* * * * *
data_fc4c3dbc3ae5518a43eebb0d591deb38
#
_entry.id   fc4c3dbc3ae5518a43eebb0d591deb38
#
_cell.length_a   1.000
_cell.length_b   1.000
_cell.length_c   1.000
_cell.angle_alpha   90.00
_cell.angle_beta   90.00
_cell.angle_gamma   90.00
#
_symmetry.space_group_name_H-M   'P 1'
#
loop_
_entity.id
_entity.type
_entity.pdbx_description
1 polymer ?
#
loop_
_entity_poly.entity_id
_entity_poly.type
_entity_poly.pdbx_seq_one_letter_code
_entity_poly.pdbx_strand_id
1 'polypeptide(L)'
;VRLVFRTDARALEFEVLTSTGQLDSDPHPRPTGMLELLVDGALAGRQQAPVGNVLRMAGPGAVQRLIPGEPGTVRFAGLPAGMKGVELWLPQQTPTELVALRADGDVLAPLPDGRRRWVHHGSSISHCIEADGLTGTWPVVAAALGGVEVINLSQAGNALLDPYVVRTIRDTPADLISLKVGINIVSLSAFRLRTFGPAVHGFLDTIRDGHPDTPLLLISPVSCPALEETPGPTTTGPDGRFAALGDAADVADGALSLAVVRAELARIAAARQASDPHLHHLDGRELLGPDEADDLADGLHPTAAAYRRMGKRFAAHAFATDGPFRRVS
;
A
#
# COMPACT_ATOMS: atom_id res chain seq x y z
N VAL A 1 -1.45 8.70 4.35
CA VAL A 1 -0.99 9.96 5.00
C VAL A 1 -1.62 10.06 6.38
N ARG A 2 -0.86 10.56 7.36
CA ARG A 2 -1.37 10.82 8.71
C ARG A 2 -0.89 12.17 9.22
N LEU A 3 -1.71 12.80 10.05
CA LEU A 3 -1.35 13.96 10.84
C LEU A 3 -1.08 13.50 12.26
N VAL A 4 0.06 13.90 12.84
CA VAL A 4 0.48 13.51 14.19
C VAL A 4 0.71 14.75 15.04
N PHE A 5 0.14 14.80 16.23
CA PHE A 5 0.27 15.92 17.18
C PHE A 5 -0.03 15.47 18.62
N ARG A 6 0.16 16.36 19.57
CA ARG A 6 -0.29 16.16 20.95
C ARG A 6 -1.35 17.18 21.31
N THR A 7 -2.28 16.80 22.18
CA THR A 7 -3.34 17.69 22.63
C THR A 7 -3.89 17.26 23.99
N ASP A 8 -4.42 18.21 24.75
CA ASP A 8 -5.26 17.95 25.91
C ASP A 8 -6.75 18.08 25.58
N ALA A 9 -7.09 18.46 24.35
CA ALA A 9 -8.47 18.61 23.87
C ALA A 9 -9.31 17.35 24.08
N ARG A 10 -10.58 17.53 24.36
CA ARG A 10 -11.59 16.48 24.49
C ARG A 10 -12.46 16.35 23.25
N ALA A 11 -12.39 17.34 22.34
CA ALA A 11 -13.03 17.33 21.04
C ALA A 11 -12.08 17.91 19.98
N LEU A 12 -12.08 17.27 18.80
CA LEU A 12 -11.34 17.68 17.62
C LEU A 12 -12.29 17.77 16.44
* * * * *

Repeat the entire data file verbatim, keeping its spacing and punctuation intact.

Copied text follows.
data_fc4c3dbc3ae5518a43eebb0d591deb38
#
_entry.id   fc4c3dbc3ae5518a43eebb0d591deb38
#
_cell.length_a   1.000
_cell.length_b   1.000
_cell.length_c   1.000
_cell.angle_alpha   90.00
_cell.angle_beta   90.00
_cell.angle_gamma   90.00
#
_symmetry.space_group_name_H-M   'P 1'
#
loop_
_entity.id
_entity.type
_entity.pdbx_description
1 polymer ?
#
loop_
_entity_poly.entity_id
_entity_poly.type
_entity_poly.pdbx_seq_one_letter_code
_entity_poly.pdbx_strand_id
1 'polypeptide(L)'
;VRLVFRTDARALEFEVLTSTGQLDSDPHPRPTGMLELLVDGALAGRQQAPVGNVLRMAGPGAVQRLIPGEPGTVRFAGLPAGMKGVELWLPQQTPTELVALRADGDVLAPLPDGRRRWVHHGSSISHCIEADGLTGTWPVVAAALGGVEVINLSQAGNALLDPYVVRTIRDTPADLISLKVGINIVSLSAFRLRTFGPAVHGFLDTIRDGHPDTPLLLISPVSCPALEETPGPTTTGPDGRFAALGDAADVADGALSLAVVRAELARIAAARQASDPHLHHLDGRELLGPDEADDLADGLHPTAAAYRRMGKRFAAHAFATDGPFRRVS
;
A
#
# COMPACT_ATOMS: atom_id res chain seq x y z
N VAL A 1 -1.45 8.70 4.35
CA VAL A 1 -0.99 9.96 5.00
C VAL A 1 -1.62 10.06 6.38
N ARG A 2 -0.86 10.56 7.36
CA ARG A 2 -1.37 10.82 8.71
C ARG A 2 -0.89 12.17 9.22
N LEU A 3 -1.71 12.80 10.05
CA LEU A 3 -1.35 13.96 10.84
C LEU A 3 -1.08 13.50 12.26
N VAL A 4 0.06 13.90 12.84
CA VAL A 4 0.48 13.51 14.19
C VAL A 4 0.71 14.75 15.04
N PHE A 5 0.14 14.80 16.23
CA PHE A 5 0.27 15.92 17.18
C PHE A 5 -0.03 15.47 18.62
N ARG A 6 0.16 16.36 19.57
CA ARG A 6 -0.29 16.16 20.95
C ARG A 6 -1.35 17.18 21.31
N THR A 7 -2.28 16.80 22.18
CA THR A 7 -3.34 17.69 22.63
C THR A 7 -3.89 17.26 23.99
N ASP A 8 -4.42 18.21 24.75
CA ASP A 8 -5.26 17.95 25.91
C ASP A 8 -6.75 18.08 25.58
N ALA A 9 -7.09 18.46 24.35
CA ALA A 9 -8.47 18.61 23.87
C ALA A 9 -9.31 17.35 24.08
N ARG A 10 -10.58 17.53 24.36
CA ARG A 10 -11.59 16.48 24.49
C ARG A 10 -12.46 16.35 23.25
N ALA A 11 -12.39 17.34 22.34
CA ALA A 11 -13.03 17.33 21.04
C ALA A 11 -12.08 17.91 19.98
N LEU A 12 -12.08 17.27 18.80
CA LEU A 12 -11.34 17.68 17.62
C LEU A 12 -12.29 17.77 16.44